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Thoughts on Commencement

| Thursday, March 9, 2017

We live in a divided age, a divided world and a much divided country.  The United States has perhaps not been this polarized since the Civil War.  Not since those bloody five years were the American people so divided on an issue that they vehemently rejected the results of the presidential election, denied that he who was elected was “their President,” and resorted to widespread violence and bloodshed in an effort to be “free.”  Fortunately, we are not yet at the same degree of conflict, but we may be more divided than at any time since. For 150 years afterwards, people have argued, they have disagreed and they have protested.  In the end, however, they respected the rule of law, and they respected the office of President, even if they disliked the one who occupied it.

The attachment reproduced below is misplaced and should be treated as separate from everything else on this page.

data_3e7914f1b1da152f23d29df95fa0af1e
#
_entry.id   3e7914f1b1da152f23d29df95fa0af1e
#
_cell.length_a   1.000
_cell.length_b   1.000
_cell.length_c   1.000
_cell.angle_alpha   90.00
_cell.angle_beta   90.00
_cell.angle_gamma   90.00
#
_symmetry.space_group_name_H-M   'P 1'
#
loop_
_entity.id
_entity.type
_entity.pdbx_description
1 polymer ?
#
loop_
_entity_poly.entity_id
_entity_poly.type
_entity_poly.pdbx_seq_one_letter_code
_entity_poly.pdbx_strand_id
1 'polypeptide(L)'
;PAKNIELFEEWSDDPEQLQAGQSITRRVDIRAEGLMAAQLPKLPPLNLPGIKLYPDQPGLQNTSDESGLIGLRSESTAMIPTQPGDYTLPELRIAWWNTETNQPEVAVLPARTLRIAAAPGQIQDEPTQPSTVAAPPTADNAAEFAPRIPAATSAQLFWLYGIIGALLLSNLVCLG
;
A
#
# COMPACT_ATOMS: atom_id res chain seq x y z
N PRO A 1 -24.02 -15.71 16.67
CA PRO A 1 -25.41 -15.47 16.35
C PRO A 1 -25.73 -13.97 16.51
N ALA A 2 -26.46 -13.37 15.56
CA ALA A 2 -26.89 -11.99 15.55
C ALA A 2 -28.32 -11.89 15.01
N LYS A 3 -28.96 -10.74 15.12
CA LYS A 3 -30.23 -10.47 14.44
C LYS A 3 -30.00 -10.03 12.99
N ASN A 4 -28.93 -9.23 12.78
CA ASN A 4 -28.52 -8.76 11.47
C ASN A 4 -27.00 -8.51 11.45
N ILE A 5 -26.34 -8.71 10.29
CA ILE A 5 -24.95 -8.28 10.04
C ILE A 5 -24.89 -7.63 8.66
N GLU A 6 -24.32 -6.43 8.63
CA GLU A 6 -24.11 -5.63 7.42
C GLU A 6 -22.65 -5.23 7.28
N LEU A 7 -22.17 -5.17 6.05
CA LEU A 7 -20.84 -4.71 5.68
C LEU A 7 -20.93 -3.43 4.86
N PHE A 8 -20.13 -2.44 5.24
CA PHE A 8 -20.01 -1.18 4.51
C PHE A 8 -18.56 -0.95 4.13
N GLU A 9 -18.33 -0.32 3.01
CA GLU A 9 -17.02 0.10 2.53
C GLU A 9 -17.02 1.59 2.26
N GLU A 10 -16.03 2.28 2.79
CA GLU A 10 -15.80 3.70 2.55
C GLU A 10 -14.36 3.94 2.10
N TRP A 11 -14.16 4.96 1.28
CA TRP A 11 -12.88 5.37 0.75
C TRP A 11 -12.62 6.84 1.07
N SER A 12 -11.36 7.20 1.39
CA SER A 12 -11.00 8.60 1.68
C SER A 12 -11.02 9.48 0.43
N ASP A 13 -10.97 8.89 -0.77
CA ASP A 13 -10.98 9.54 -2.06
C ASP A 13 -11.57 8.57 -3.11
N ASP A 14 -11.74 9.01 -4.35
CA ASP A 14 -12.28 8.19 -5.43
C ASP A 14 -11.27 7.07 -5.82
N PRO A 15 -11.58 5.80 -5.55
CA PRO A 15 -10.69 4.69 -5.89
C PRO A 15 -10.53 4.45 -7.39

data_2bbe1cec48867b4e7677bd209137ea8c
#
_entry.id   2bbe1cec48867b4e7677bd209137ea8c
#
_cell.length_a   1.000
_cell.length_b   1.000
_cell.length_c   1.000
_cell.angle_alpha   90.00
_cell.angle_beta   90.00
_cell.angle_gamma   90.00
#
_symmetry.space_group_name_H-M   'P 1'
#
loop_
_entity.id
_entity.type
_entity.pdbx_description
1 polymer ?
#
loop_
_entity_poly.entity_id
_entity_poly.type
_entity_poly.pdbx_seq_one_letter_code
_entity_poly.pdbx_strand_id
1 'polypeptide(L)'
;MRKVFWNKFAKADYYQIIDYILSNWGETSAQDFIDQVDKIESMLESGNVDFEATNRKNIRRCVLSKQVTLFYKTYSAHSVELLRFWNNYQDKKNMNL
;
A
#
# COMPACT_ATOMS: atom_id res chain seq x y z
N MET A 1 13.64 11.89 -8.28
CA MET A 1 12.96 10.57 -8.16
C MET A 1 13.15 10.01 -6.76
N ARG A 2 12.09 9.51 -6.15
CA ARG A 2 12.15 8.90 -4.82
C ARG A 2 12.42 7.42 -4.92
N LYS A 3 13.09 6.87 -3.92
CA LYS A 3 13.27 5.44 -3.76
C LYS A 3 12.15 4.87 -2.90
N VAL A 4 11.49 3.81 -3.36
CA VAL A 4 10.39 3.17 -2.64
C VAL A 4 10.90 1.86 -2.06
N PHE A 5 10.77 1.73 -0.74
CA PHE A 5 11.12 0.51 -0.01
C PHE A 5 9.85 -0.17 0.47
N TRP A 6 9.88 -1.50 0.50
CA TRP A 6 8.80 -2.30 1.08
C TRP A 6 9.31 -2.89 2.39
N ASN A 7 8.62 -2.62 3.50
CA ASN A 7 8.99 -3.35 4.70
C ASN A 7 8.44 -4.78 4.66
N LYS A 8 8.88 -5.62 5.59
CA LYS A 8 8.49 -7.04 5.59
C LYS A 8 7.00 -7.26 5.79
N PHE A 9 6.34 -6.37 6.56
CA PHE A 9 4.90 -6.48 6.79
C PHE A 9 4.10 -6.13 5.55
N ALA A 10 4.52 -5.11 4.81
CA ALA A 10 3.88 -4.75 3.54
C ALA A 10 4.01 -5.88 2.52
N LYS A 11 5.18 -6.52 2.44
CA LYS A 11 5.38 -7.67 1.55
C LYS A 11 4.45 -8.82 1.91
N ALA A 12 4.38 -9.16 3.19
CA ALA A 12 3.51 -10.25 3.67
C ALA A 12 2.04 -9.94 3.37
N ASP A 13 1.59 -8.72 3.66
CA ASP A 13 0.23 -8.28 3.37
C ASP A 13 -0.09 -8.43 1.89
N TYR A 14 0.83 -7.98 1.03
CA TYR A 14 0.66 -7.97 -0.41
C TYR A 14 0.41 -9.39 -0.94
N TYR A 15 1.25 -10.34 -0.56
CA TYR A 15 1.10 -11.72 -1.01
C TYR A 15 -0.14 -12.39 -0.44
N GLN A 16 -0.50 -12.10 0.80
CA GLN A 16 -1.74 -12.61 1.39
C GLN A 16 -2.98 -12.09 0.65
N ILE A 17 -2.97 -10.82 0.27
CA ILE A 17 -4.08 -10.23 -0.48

These days seem long forgotten. The issues have certainly changed in 150 years, but the conflict cuts almost as deep for both sides. In the wake of perhaps the most controversial election in American history, we have an attitude of “it’s my way or the highway.” We have forgotten that this nation was built on compromise and cooperation. We have forgotten how to “love our enemies,” and respect them enough to work together. We can no longer even listen the voices of those who disagree, for they are loathsome to us, and it is this mentality that is causing so many people to vehemently oppose Mike Pence coming to speak at Commencement this May.  They see him as the enemy, and think that the invitation means that the University supports all of his political opinions, including those seen as hateful and anti-Catholic.